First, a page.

By this point in the day, surely somebody on Joe Biden’s staff is suggesting that maybe town halls and public speaking appearances really aren’t such a great idea for the new President. The list of zingers from last night’s CNN town hall just keeps on coming, with none of them painting Uncle Joe in a very good light. During this exchange with Anderson Cooper, Biden is attempting to explain some of the problems being encountered while trying to get everyone vaccinated. One issue is the online registration process to request a vaccine. There have clearly been problems with some of the registration systems, but what prompted Biden to suddenly veer off the script and say that minorities, in particular, can’t figure the system out is a total mystery. Turn on your audio for this brief clip.
Biden: Minorities don't know "how to get online."
How can a president be so remarkably condescending to blacks and hispanics, and the media just nods along. pic.twitter.com/gs7MUdONc3
— DaybreakInsider (@DaybreakInsider) February 17, 2021
“The other portion is, a lot of people don’t know how to register. Not everybody in the community, in the Hispanic and African-American community particularly, and in rural areas that are distant or inner-city districts, know how to use, know how to get online to determine how to get in line for that COVID vaccination at the Walgreens.”
Do we really need to say it for the umpteenth time here today? Can you imagine the response if Donald Trump had ever said that? Or any Republican, really. The cries of racism would be echoing from the ceilings of every newsroom in the country. Aren’t statements like that pretty much defined as being racist or did all of those rules go out the window on January 20th?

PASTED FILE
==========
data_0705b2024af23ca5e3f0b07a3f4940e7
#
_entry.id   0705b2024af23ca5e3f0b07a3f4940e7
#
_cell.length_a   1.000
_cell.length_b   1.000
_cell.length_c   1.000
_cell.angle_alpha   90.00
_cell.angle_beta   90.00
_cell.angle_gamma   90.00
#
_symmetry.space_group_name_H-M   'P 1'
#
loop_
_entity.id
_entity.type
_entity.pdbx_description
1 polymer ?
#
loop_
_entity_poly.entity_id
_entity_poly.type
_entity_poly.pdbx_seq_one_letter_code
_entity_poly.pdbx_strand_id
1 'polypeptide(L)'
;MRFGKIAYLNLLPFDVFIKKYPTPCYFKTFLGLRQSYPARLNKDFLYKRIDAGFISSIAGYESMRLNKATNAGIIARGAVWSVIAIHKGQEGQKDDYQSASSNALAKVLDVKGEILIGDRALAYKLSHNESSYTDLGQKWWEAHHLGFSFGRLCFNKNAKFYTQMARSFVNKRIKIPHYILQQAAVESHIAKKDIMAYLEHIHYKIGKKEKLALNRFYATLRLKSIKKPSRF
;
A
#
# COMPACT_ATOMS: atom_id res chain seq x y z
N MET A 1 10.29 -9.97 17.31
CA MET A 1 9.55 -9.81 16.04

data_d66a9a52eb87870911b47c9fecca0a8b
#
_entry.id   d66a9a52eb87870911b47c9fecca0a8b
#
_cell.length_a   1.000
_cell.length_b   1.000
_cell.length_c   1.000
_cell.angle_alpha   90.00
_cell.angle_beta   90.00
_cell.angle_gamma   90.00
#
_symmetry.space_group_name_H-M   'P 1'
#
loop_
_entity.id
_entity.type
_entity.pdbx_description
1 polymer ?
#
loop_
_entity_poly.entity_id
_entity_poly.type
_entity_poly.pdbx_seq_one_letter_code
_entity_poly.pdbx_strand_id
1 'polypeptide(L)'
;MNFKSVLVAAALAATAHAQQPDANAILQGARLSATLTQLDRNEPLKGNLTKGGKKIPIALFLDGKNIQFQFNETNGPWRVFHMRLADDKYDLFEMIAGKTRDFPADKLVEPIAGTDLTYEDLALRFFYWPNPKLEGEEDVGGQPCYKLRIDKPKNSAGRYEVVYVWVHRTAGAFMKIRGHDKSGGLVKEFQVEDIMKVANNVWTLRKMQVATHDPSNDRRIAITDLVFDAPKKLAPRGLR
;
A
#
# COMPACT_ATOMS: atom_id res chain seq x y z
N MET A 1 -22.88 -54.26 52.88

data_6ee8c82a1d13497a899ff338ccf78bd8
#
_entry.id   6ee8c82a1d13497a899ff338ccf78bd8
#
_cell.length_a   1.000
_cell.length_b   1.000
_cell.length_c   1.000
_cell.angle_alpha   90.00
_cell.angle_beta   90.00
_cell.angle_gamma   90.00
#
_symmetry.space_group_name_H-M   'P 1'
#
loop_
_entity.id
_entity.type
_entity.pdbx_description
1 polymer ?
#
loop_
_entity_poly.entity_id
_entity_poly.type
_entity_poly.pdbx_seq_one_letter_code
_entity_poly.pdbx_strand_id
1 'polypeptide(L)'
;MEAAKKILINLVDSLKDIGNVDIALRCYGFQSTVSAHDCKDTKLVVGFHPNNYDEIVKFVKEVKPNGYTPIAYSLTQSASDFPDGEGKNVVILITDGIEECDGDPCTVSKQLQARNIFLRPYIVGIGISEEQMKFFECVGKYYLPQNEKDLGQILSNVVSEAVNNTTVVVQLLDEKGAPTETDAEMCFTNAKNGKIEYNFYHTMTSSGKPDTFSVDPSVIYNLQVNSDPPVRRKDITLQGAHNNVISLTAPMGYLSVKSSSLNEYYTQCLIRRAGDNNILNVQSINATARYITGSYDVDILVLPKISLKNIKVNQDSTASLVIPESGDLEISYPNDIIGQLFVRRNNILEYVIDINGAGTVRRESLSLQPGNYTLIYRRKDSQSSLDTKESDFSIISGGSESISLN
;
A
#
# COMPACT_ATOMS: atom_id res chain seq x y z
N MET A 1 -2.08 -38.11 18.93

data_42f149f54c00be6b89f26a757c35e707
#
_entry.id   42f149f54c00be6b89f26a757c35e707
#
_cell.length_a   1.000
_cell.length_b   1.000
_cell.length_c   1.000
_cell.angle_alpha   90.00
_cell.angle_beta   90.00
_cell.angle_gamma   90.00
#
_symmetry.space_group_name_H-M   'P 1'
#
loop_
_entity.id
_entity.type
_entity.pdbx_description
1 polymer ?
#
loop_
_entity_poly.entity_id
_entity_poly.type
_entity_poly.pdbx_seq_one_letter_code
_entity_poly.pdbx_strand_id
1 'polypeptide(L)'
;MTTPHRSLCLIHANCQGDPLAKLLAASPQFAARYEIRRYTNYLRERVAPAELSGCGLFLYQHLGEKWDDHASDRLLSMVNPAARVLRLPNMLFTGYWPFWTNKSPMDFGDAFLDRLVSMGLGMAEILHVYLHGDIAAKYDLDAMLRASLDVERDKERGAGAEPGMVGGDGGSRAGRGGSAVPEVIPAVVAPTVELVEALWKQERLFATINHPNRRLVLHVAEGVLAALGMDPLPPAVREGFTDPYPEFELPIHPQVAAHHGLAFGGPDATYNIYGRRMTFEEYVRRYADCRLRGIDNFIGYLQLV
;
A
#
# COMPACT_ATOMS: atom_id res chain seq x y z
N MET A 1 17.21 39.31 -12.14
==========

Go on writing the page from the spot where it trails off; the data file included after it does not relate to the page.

Perhaps even more amazing was the way Anderson Cooper was willing to stand there on stage, nodding his head and acting as if this was the most normal thing in the world. I’ve had CNN on (muted) all morning while working and unless I missed it, none of their talking heads have brought this up for criticism or discussion. I think we’ve gone to the other side of the rainbow, Dorthy.
The sad part of all of this is that Biden was pointing out a very real issue in his own stammering way, and it’s one that applies to remote learning even more than COVID vaccination registration. It’s absolutely true that there are a lot of people who don’t enjoy the same access to online services for a variety of reasons. There are still plenty of senior citizens who never got into the internet craze, and they’re the ones who need to be registering for vaccinations before almost everyone else. Some rural areas have very limited access.
It’s also true that reliable internet access, smartphones and laptops are expensive. That means that low-income communities often face greater challenges in accessing such services. And yes, particularly in our larger cities, that means that some of the hardest-hit places will be majority-minority neighborhoods. But cut the malarkey, man. You don’t come out and just say it that way. Besides, there are plenty of poor white and Asian communities around the country too.
In the end, this was almost certainly nothing more than a classically defined “gaffe” on Biden’s part. What’s more surprising is the response (or lack thereof) on the part of the media. Clearly the rules have changed now that a Democrat is in the White House, so everyone had better just get used to it.